Final Act

At Rice University, a Legend Retires

Famously energetic English professor J. Dennis Huston exits the stage after 50 years of teaching.

By Sarah Rufca Nielsen April 28, 2016 Published in the May 2016 issue of Houstonia Magazine

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"I don’t like anybody in this play,” announces J. Dennis Huston. “I don’t really like this play at all.” It’s fair to say he isn’t a fan of The Merchant of Venice, which he’s nonetheless teaching, on a mid-March afternoon to 40-odd Rice undergraduates.

Now in his seventies, Huston paces the classroom with a surprising spryness, occasionally jumping up to sit on his desk and point out a particularly important piece of text. Most people would consider his standard speaking voice a yell, but it’s a jovial yell. “That’s just Dennis’s opinion,” he repeats often, referring to himself in the third person as he debates the Shakespearean characters’ motivations with his students.

Huston’s energetic teaching style is legendary. The Council for Advancement and Support of Education named him Professor of the Year in 1989, and he’s won Rice’s George R. Brown teaching award so many times (six, to be exact), he’s no longer eligible. His Shakespeare on Film class is often subject to a wait list, practically unheard of at Rice; it ballooned this semester after the school announced that Huston would be retiring at the end of the academic year, after 50 years on the job (47 of them at Rice).

For this class—Huston’s specialty is as a Shakespearean, but he also teaches courses in writing, performance, and Renaissance and modern drama—he opens by asking for comparisons between the play’s dual settings, Belmont and Venice, but doesn’t make much progress on that front over the next hour. The lesson, instead, is spontaneous—a conversation, really, that has little to do with the outline on the blackboard. Does Bassanio love Portia, or is he just after her money? Why does Shylock really hate Antonio? What does Morocco mean when he speaks of his “complexion”? Huston spits out question after question, only a few of which the text answers definitively, calling on students to answer them.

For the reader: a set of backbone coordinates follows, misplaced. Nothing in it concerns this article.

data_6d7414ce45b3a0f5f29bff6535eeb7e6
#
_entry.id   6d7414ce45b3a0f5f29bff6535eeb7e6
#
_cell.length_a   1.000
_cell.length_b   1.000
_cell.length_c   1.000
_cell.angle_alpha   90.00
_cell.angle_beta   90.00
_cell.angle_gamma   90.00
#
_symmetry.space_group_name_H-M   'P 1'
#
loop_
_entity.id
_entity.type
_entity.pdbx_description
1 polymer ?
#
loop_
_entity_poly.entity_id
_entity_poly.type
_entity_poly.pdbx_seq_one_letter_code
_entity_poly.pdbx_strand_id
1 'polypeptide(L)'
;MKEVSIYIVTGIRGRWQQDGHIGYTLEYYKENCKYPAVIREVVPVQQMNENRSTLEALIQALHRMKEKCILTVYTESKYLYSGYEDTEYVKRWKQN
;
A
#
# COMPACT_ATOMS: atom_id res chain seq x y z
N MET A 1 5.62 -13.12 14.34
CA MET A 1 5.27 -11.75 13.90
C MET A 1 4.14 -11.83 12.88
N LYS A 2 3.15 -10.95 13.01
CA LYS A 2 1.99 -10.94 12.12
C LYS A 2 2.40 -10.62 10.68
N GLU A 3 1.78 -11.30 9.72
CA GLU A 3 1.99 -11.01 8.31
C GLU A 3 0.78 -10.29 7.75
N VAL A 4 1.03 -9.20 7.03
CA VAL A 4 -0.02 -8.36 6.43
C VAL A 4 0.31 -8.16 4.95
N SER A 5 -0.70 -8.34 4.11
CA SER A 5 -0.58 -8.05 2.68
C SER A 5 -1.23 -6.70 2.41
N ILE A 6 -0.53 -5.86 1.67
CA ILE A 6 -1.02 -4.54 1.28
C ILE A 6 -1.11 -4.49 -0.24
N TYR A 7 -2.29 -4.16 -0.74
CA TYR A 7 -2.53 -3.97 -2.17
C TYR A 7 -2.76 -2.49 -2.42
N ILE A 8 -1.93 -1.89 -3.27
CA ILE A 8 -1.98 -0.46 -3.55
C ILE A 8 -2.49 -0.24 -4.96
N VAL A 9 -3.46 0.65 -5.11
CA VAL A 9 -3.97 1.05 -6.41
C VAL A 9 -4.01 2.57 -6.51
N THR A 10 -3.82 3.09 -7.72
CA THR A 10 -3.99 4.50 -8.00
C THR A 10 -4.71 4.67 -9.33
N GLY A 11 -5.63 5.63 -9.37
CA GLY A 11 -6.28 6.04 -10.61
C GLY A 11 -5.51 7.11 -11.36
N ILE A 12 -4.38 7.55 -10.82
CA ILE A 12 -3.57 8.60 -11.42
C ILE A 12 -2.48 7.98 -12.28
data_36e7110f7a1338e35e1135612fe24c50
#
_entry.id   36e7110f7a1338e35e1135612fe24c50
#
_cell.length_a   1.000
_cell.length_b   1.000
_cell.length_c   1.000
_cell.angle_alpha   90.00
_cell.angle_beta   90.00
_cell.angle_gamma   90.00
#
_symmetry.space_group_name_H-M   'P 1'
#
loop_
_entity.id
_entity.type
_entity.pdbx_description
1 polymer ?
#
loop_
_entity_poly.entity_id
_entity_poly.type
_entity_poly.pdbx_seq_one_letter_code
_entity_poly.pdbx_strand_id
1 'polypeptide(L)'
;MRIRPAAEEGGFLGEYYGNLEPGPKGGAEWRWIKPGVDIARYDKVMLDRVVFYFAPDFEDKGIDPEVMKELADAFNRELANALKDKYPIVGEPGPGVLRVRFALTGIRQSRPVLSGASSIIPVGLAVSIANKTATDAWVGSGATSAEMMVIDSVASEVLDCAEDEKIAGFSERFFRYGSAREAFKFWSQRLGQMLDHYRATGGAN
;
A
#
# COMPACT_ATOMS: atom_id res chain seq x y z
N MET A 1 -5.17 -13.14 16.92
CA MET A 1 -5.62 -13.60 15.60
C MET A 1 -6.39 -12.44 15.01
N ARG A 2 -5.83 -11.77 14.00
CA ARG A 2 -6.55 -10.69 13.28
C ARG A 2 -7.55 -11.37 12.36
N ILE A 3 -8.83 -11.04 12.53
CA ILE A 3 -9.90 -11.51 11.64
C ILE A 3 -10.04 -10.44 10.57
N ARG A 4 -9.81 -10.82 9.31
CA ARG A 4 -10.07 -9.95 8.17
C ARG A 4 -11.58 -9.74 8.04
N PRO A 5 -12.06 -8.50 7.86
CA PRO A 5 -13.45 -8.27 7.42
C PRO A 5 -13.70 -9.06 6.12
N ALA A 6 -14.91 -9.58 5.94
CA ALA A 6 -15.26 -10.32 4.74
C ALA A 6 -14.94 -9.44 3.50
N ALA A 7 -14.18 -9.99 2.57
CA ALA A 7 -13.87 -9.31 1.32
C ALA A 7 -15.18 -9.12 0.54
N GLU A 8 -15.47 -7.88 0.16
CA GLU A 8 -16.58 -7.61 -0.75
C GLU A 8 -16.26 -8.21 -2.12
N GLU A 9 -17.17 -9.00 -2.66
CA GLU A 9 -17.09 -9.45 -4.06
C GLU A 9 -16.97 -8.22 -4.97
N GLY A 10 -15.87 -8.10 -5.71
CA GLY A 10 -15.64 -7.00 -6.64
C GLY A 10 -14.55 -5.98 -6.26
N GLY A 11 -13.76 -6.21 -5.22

“The big difference when I got here [from Yale] is that Rice students tend to be more passive,” Huston says. “It’s one of the reasons why I call on everybody at random, because I don’t want them to be that way. They’re used to going to classes where they take notes and take exams and sometimes write papers, but where they’re not grabbed by the throat and made to communicate with me.”

Though it’s hard to imagine today, Huston’s life almost took a different direction. Raised in Connecticut, he enrolled in law school at the University of Virginia, intending to follow in the footsteps of his father and become a lawyer. But he found himself surrounded by students who, he says, were less interested in ideas than in becoming politicians or making a lot of money. Huston dropped out in his first year and switched to the English graduate program at Yale.

Still, law school had a profound effect on the professor. “I think I learned more about teaching in eight weeks of law school than I did in the whole rest of my life,” he says. His question-and-answer style is basically a modified version of the Socratic method that’s widely used in legal classrooms.

“Somebody like Dennis runs around like a banshee and jumps around and doesn’t quite swing from the chandelier. It’s very physical and sort of spontaneous,” says Huston. “It’s different every class because I don’t know what we’re going to do. I just know I’m going to listen to the students and see where they go. The trick is to find what works for you.”

Though his retirement will become official at the end of next month, Huston is taking it in baby steps. He’ll continue to teach writing seminars at Rice through 2018. “Harold Bloom wrote in the preface to his 27th book, ‘I begin this year teaching for my 50th year; they’re going to have to carry me out in a body bag, and I’ll still probably be talking.’ I think of that as the way I feel about teaching,” says Huston. “I’ll miss it—I’ll miss it too much. I’m happiest in a classroom.”

That’s especially true when he’s teaching Shakespeare—even if it’s The Merchant of Venice.

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